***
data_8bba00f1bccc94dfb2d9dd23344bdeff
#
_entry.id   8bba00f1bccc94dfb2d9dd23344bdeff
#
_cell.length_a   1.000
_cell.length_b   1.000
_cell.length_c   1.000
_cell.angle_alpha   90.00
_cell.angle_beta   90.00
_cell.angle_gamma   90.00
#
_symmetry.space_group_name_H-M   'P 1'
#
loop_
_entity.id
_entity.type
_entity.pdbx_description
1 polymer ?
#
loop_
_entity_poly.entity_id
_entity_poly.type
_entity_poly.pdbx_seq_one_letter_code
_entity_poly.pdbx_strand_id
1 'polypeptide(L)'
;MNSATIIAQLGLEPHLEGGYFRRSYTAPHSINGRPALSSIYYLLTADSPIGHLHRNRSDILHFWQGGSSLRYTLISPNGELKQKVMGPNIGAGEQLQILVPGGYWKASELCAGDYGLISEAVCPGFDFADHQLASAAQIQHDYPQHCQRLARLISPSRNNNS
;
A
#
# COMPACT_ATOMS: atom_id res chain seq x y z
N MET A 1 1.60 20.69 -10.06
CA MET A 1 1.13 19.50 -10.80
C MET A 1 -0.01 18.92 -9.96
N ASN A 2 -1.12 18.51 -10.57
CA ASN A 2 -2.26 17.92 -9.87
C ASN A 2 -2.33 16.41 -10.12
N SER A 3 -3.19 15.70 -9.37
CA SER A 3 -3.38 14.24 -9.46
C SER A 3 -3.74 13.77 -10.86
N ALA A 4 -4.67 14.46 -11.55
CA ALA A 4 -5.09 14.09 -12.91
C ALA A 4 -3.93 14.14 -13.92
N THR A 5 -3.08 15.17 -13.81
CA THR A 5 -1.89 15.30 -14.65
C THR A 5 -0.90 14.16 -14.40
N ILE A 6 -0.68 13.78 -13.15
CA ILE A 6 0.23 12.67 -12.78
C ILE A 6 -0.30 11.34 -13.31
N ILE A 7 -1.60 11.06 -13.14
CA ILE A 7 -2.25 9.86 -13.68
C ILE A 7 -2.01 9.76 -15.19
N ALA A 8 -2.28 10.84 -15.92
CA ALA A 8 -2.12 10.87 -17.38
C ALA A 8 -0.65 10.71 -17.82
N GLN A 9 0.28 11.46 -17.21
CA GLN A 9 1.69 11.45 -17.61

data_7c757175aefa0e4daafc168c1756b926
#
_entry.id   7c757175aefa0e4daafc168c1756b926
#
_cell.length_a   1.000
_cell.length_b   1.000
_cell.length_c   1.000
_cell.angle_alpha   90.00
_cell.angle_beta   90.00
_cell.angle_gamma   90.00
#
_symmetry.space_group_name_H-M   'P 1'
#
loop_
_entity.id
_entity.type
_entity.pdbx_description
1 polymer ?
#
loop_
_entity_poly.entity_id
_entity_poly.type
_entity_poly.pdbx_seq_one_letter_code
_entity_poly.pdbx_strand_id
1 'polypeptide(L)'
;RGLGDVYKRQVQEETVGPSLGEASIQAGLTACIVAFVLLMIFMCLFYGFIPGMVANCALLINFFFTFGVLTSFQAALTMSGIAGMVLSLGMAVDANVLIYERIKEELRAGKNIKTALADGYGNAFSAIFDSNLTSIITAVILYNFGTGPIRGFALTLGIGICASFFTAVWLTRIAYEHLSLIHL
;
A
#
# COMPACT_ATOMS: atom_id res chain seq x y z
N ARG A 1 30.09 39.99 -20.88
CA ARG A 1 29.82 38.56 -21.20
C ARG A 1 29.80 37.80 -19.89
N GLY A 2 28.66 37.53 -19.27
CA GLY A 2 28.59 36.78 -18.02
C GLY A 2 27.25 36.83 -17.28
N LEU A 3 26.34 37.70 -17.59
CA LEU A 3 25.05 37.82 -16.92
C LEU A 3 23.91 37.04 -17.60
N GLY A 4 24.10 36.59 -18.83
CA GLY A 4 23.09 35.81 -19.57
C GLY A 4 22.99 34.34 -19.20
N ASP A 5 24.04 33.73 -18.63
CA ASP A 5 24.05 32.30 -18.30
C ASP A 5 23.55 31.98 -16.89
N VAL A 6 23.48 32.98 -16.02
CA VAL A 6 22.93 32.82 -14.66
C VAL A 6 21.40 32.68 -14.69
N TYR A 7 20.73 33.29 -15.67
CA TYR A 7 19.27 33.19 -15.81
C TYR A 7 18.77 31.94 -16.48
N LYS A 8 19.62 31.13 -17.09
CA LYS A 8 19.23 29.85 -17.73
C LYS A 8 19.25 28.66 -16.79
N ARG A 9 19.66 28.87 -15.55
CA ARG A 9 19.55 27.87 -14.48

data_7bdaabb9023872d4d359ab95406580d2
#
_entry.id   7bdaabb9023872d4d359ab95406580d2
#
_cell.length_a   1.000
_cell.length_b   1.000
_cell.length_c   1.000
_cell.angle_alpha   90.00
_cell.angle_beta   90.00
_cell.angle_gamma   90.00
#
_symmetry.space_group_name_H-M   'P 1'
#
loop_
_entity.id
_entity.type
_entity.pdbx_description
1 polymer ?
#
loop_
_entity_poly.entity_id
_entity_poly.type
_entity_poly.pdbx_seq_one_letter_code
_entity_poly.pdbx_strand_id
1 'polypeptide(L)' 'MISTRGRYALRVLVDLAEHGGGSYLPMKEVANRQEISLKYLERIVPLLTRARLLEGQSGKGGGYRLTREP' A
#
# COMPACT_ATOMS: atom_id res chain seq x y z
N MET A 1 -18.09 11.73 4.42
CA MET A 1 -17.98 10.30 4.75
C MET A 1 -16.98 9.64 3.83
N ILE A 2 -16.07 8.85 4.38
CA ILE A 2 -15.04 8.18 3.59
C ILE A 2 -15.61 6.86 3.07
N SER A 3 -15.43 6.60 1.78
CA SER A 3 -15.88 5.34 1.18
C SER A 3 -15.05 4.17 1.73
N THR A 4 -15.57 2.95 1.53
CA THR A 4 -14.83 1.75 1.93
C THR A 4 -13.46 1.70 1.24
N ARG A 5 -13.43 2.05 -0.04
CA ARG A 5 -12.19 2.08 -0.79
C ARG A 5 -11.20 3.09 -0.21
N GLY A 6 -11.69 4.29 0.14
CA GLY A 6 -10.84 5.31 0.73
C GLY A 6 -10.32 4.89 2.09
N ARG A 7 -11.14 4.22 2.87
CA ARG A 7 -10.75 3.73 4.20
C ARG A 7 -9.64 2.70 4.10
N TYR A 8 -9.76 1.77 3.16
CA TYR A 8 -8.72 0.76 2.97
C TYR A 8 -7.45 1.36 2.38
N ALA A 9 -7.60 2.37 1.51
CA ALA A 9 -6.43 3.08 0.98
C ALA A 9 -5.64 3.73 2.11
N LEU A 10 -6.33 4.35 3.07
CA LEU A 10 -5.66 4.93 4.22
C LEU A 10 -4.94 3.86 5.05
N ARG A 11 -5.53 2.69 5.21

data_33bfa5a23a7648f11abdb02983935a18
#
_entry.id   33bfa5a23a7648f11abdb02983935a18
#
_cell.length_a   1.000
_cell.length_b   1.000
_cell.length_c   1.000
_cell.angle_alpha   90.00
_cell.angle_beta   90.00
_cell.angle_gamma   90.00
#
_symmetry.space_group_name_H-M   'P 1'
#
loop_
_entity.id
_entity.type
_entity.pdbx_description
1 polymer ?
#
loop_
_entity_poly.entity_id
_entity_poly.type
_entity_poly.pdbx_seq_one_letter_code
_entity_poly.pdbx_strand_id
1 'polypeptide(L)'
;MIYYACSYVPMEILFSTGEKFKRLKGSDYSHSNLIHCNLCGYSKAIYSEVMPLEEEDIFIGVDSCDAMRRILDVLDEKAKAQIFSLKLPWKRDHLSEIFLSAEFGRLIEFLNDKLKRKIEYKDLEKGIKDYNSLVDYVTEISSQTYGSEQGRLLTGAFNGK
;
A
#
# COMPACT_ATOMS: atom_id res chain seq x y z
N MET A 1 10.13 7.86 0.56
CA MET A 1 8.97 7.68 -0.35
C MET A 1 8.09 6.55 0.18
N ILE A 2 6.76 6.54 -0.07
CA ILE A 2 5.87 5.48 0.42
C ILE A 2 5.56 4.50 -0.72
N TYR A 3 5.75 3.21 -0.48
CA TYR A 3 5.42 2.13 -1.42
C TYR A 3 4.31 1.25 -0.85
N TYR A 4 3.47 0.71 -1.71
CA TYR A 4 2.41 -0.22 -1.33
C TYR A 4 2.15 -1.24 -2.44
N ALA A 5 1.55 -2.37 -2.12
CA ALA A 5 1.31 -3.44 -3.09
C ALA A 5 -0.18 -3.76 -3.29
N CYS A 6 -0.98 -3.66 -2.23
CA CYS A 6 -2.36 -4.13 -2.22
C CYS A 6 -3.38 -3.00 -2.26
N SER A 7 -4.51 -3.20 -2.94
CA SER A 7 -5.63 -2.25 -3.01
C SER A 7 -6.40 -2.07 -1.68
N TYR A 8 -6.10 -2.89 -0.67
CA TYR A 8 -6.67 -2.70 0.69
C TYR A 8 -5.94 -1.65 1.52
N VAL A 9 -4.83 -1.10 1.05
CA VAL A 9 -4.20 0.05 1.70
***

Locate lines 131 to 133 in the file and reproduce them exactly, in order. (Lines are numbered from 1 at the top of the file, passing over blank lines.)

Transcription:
#
loop_
_entity_poly.entity_id